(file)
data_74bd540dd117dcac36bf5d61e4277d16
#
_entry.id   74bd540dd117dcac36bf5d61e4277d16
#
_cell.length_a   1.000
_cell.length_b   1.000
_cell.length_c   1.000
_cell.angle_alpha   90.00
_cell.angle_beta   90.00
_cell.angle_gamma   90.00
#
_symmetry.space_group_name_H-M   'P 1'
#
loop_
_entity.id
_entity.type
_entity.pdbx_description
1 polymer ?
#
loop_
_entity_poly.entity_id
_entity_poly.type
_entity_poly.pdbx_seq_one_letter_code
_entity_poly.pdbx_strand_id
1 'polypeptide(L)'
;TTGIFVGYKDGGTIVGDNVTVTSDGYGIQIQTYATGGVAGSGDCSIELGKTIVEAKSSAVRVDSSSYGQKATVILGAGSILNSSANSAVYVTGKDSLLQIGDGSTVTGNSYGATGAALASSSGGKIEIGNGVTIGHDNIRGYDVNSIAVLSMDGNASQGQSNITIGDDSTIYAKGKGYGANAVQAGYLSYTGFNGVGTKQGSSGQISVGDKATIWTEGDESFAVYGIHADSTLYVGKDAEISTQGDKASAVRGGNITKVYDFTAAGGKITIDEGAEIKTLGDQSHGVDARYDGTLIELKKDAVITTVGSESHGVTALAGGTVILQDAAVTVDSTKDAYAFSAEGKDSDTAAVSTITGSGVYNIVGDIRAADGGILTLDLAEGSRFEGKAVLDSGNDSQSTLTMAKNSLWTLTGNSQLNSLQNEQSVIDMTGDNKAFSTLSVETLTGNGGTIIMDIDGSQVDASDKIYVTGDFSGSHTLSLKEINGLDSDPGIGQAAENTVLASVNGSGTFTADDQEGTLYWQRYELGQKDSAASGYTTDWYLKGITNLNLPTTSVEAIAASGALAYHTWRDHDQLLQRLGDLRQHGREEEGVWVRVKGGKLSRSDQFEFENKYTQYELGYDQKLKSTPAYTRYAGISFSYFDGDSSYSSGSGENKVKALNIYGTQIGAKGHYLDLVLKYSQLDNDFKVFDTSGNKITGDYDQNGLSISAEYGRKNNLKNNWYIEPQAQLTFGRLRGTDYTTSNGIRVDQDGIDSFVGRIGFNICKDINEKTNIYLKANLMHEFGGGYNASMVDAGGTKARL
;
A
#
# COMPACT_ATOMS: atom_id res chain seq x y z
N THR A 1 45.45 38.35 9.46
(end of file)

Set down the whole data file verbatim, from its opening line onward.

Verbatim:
data_74bd540dd117dcac36bf5d61e4277d16
#
_entry.id   74bd540dd117dcac36bf5d61e4277d16
#
_cell.length_a   1.000
_cell.length_b   1.000
_cell.length_c   1.000
_cell.angle_alpha   90.00
_cell.angle_beta   90.00
_cell.angle_gamma   90.00
#
_symmetry.space_group_name_H-M   'P 1'
#
loop_
_entity.id
_entity.type
_entity.pdbx_description
1 polymer ?
#
loop_
_entity_poly.entity_id
_entity_poly.type
_entity_poly.pdbx_seq_one_letter_code
_entity_poly.pdbx_strand_id
1 'polypeptide(L)'
;TTGIFVGYKDGGTIVGDNVTVTSDGYGIQIQTYATGGVAGSGDCSIELGKTIVEAKSSAVRVDSSSYGQKATVILGAGSILNSSANSAVYVTGKDSLLQIGDGSTVTGNSYGATGAALASSSGGKIEIGNGVTIGHDNIRGYDVNSIAVLSMDGNASQGQSNITIGDDSTIYAKGKGYGANAVQAGYLSYTGFNGVGTKQGSSGQISVGDKATIWTEGDESFAVYGIHADSTLYVGKDAEISTQGDKASAVRGGNITKVYDFTAAGGKITIDEGAEIKTLGDQSHGVDARYDGTLIELKKDAVITTVGSESHGVTALAGGTVILQDAAVTVDSTKDAYAFSAEGKDSDTAAVSTITGSGVYNIVGDIRAADGGILTLDLAEGSRFEGKAVLDSGNDSQSTLTMAKNSLWTLTGNSQLNSLQNEQSVIDMTGDNKAFSTLSVETLTGNGGTIIMDIDGSQVDASDKIYVTGDFSGSHTLSLKEINGLDSDPGIGQAAENTVLASVNGSGTFTADDQEGTLYWQRYELGQKDSAASGYTTDWYLKGITNLNLPTTSVEAIAASGALAYHTWRDHDQLLQRLGDLRQHGREEEGVWVRVKGGKLSRSDQFEFENKYTQYELGYDQKLKSTPAYTRYAGISFSYFDGDSSYSSGSGENKVKALNIYGTQIGAKGHYLDLVLKYSQLDNDFKVFDTSGNKITGDYDQNGLSISAEYGRKNNLKNNWYIEPQAQLTFGRLRGTDYTTSNGIRVDQDGIDSFVGRIGFNICKDINEKTNIYLKANLMHEFGGGYNASMVDAGGTKARL
;
A
#
# COMPACT_ATOMS: atom_id res chain seq x y z
N THR A 1 45.45 38.35 9.46